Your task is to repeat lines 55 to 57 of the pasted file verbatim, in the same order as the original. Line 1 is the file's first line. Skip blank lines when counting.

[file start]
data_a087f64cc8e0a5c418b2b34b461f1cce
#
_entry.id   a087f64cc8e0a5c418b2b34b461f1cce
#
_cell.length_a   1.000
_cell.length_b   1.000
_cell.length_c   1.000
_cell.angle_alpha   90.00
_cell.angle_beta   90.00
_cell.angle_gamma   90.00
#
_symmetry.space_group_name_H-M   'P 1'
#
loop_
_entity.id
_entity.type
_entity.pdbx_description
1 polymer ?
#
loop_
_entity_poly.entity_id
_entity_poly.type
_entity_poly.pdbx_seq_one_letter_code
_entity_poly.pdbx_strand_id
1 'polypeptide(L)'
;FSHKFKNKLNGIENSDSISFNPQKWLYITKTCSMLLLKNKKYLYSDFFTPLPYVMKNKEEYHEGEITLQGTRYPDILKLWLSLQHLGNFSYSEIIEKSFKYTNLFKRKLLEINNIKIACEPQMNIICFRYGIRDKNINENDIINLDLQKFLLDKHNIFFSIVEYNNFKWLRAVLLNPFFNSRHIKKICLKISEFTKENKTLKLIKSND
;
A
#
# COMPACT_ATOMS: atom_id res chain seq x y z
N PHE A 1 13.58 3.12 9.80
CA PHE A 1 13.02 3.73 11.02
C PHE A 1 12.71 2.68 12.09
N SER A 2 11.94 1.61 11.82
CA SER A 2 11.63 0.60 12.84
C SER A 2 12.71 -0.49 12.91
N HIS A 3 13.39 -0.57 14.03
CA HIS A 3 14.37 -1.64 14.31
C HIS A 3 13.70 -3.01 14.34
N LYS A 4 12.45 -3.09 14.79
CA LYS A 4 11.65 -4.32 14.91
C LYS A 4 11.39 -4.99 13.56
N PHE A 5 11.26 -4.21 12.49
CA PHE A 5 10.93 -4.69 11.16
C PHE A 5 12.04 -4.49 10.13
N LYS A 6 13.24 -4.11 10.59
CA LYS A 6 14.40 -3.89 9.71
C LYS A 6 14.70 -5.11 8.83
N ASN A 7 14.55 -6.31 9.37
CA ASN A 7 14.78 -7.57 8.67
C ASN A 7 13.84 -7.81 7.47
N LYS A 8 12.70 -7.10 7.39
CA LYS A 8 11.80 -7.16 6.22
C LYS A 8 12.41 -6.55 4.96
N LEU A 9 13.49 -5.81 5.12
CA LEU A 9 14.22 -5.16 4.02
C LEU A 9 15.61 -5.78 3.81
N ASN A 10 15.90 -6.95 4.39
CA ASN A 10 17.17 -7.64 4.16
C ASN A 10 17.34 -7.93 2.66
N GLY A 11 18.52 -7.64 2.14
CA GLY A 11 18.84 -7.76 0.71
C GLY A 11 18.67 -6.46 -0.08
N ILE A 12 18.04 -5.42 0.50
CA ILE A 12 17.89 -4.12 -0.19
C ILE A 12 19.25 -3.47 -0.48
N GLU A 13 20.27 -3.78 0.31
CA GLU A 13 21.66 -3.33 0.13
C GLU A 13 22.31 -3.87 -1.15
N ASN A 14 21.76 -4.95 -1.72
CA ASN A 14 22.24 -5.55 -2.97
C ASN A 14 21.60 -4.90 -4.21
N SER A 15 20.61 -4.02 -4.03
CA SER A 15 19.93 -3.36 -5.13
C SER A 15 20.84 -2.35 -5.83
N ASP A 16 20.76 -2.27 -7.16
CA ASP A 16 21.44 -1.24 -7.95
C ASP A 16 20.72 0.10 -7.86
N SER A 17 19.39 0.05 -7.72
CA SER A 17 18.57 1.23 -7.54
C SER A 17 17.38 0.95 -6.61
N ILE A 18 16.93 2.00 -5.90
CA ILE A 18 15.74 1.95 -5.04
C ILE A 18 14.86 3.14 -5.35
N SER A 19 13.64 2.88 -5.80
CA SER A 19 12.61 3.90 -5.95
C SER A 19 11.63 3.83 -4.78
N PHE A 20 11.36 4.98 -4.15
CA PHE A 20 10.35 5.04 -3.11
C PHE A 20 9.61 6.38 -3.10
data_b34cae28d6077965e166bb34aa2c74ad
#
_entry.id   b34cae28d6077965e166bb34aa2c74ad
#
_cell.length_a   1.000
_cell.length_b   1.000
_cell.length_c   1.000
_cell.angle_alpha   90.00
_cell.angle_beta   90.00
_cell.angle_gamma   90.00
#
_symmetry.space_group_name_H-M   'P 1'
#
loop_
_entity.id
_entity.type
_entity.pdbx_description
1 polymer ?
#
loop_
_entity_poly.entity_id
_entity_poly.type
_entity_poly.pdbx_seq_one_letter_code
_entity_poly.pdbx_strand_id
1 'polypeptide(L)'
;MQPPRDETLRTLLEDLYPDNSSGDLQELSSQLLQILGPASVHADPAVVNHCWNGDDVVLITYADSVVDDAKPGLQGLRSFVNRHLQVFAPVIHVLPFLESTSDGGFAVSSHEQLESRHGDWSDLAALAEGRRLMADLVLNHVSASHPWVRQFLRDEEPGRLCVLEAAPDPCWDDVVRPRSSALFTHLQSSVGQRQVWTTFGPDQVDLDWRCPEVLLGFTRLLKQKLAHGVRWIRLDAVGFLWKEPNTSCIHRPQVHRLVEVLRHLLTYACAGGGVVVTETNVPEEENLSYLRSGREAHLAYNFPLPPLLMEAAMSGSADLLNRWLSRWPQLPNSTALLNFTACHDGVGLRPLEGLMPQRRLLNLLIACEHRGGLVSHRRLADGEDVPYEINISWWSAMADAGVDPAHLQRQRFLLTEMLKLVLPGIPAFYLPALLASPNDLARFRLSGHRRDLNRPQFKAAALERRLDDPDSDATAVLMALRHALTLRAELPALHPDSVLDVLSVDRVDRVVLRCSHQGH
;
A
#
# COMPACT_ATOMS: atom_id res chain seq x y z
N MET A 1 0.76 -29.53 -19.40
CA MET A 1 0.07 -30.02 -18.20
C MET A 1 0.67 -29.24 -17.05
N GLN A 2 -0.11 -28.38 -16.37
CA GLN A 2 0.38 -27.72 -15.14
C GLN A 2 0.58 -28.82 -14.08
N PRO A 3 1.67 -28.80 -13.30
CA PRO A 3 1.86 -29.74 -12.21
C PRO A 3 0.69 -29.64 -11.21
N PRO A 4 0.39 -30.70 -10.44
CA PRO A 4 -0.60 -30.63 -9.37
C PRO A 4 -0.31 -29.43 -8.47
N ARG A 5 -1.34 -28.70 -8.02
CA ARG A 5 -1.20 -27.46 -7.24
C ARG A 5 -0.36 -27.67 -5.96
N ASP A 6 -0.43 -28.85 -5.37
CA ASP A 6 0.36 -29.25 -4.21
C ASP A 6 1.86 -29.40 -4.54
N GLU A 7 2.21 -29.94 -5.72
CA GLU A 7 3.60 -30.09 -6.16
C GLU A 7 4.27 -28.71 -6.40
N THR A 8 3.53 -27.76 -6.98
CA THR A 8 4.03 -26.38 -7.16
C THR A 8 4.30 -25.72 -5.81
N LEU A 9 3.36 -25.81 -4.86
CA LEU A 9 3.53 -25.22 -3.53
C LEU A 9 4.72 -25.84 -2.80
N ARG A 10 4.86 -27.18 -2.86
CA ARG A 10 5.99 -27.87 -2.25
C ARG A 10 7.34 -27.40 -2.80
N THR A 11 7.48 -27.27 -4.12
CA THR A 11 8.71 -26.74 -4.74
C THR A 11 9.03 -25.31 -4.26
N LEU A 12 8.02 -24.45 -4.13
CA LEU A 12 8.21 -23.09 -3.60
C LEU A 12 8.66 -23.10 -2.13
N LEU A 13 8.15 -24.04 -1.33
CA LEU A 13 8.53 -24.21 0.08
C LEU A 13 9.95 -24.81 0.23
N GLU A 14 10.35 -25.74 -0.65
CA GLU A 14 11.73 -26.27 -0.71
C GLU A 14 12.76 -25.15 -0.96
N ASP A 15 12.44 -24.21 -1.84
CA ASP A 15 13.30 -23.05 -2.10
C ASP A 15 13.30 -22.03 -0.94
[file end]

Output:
N LEU A 9 13.49 -5.81 5.12
CA LEU A 9 14.22 -5.16 4.02
C LEU A 9 15.61 -5.78 3.81